Ken Mansfield’s “The White Book” is that rare collector’s item that music buffs, and hardcore fans of classic rock and pop will want to and simply have to own to read up on The Beatles, and how utterly influential they were on the artists that succeeded them. The Beatles molded music, and even years after their split, author Mansfield tells their story from a new angle that collectors will be anxious to get into.
Upon receiving an early copy to read and review, I found myself immediately thrown into the prose that Mansfield drops into the book like a how-to manual and yet he very simplistically explains his methods of madness and his hob knobbing with big stars that he almost always adored when working with. All except the Beatles who he loved as friends, but could never really love them as artists until years later.
Like the bands he worked with, “The White Book” is a hip memoir that is aware of how utterly cool it is and I can’t begrudge it for that because it’s a damn fine book. What Mansfield writes about in rather engrossing recollection is his sheer genius in helping to not only shape the frantic legacy that was the Beatles on the radio, but also the radio business as a whole. He drops names like Joan Baez and Brian Epstein all the while explaining his tricks for selling The Beatles, and trying to please other artists on Capitol Records as the fab four dominated the radio stations.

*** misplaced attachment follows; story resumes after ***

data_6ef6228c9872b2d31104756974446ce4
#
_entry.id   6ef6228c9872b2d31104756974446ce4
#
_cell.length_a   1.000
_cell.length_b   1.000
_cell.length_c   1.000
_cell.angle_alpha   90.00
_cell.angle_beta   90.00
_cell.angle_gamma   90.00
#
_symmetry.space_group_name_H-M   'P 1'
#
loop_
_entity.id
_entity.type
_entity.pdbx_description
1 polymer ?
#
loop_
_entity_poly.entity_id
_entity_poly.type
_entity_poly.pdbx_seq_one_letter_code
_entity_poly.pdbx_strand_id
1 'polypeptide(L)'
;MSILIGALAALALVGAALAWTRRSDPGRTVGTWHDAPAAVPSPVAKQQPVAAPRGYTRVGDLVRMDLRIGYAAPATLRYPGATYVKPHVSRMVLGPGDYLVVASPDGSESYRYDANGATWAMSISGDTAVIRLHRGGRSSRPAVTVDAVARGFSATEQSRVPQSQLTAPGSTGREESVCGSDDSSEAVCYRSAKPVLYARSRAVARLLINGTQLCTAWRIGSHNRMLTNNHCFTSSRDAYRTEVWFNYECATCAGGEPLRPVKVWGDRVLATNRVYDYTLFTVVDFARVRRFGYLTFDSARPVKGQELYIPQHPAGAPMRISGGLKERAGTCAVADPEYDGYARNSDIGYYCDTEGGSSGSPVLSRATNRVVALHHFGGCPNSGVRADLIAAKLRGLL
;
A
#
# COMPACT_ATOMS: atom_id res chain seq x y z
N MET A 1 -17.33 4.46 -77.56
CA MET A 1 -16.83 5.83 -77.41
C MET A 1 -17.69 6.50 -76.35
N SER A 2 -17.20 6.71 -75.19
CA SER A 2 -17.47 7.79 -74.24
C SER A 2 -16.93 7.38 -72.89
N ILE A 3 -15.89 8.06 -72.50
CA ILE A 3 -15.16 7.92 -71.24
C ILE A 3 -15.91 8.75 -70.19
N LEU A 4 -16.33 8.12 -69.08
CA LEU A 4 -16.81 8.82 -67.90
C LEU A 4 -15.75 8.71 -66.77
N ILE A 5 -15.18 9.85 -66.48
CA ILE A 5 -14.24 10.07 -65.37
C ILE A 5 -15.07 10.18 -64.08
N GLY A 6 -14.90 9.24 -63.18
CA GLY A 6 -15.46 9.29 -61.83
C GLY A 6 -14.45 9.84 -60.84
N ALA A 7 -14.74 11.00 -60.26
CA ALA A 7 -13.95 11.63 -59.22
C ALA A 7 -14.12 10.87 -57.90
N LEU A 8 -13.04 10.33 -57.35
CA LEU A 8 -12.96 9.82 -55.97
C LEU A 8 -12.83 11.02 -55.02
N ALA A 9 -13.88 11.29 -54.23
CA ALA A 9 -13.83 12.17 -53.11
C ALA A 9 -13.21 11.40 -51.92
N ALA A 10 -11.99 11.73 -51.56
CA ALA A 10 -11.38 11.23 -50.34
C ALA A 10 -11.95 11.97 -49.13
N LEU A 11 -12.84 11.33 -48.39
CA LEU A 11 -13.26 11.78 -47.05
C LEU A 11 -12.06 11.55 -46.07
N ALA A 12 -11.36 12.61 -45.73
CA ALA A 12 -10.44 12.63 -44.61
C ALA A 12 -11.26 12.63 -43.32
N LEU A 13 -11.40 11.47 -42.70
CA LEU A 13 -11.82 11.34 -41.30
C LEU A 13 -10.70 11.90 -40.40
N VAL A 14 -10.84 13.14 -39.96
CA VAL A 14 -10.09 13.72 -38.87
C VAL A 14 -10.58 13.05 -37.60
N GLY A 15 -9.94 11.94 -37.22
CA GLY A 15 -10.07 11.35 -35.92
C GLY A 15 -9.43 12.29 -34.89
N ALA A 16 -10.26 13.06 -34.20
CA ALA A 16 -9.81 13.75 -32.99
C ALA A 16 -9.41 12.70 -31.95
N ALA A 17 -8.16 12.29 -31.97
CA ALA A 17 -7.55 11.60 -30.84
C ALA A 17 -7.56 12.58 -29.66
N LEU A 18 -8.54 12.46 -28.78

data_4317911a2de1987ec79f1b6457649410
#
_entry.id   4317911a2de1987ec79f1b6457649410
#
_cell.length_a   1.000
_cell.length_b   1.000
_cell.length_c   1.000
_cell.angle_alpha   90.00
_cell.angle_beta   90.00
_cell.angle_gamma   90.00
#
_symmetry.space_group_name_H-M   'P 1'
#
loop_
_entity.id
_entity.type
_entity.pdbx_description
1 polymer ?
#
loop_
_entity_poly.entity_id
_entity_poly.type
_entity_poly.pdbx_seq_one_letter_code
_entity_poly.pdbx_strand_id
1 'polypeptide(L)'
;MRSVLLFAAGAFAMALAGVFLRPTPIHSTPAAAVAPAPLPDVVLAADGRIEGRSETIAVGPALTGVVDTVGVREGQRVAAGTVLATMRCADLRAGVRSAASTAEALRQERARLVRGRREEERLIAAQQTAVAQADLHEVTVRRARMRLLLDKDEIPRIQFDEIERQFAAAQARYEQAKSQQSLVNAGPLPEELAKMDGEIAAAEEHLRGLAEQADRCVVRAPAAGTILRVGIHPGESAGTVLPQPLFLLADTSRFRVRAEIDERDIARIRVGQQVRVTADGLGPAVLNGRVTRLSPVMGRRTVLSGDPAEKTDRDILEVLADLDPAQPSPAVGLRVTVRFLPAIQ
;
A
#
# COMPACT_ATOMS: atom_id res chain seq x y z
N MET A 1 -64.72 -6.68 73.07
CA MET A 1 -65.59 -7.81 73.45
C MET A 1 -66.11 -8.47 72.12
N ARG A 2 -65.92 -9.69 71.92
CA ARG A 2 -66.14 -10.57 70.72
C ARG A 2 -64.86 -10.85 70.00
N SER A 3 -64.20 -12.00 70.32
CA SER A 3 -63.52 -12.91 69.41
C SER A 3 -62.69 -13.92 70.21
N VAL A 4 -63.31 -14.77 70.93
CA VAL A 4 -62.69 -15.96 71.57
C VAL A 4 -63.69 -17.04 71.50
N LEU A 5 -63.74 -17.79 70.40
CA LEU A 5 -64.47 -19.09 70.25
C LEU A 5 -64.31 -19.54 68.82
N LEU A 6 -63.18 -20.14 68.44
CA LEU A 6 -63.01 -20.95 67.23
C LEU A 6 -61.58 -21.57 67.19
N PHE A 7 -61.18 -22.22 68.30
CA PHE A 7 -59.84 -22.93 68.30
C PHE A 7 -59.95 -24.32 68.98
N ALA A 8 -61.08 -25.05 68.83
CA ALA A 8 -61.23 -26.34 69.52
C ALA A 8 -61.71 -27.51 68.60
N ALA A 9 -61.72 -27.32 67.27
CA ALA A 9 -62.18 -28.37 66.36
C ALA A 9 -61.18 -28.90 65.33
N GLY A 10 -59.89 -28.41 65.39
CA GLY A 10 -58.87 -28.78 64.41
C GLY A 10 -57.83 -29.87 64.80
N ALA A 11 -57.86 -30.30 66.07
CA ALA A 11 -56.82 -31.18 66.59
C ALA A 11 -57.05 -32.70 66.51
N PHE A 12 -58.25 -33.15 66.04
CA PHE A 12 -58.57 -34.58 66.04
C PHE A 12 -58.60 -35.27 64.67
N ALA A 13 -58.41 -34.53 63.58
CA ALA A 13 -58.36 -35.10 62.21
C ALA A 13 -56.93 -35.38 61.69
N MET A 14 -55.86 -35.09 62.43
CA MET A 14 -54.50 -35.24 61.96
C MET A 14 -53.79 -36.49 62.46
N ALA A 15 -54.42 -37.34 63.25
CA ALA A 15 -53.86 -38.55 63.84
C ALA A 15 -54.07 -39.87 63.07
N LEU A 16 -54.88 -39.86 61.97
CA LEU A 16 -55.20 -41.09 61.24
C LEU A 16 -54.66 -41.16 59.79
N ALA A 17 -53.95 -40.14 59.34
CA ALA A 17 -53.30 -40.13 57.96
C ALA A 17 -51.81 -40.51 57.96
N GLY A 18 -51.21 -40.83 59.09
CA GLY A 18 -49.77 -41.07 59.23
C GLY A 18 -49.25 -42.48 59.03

The promotional business is a cut throat industry, and Ken Mansfield perfectly exemplifies the hassles, the dangers, and the perks with pictures of his copies of Revolver and Fool on a Hill signed by the foursome. But most of all, this book will just be a fantastic read for anyone who loves music and loves The Beatles. Mansfield observes the band’s power through his eyes as a young man who just did business, and wanted to promote the unstoppable Beatles all at the same time. Mansfield, for someone who worked with Steve Miller and Judy Garland, is never pretentious. He’s never condescending and never gloats about his successes and his contacts with major music stars of that era.
Simply, this is a guide book of a man who helped to shape the music industry and tells how he took this business under his control and befriended the Beatles all at the same time. I wish I could find fault in the novel, but Mansfield’s writing is just so alive and vivid that once I began digging into his memoirs, I had a very difficult time pulling myself away from it. I wanted more and Mansfield has so much to tell and so much to give away that “The White Book” is a collector’s item with actual substance to it. As a Beatles fan I loved it. As a music fan, I loved it. As someone who appreciates apparent genius… hell, I loved it from top to bottom.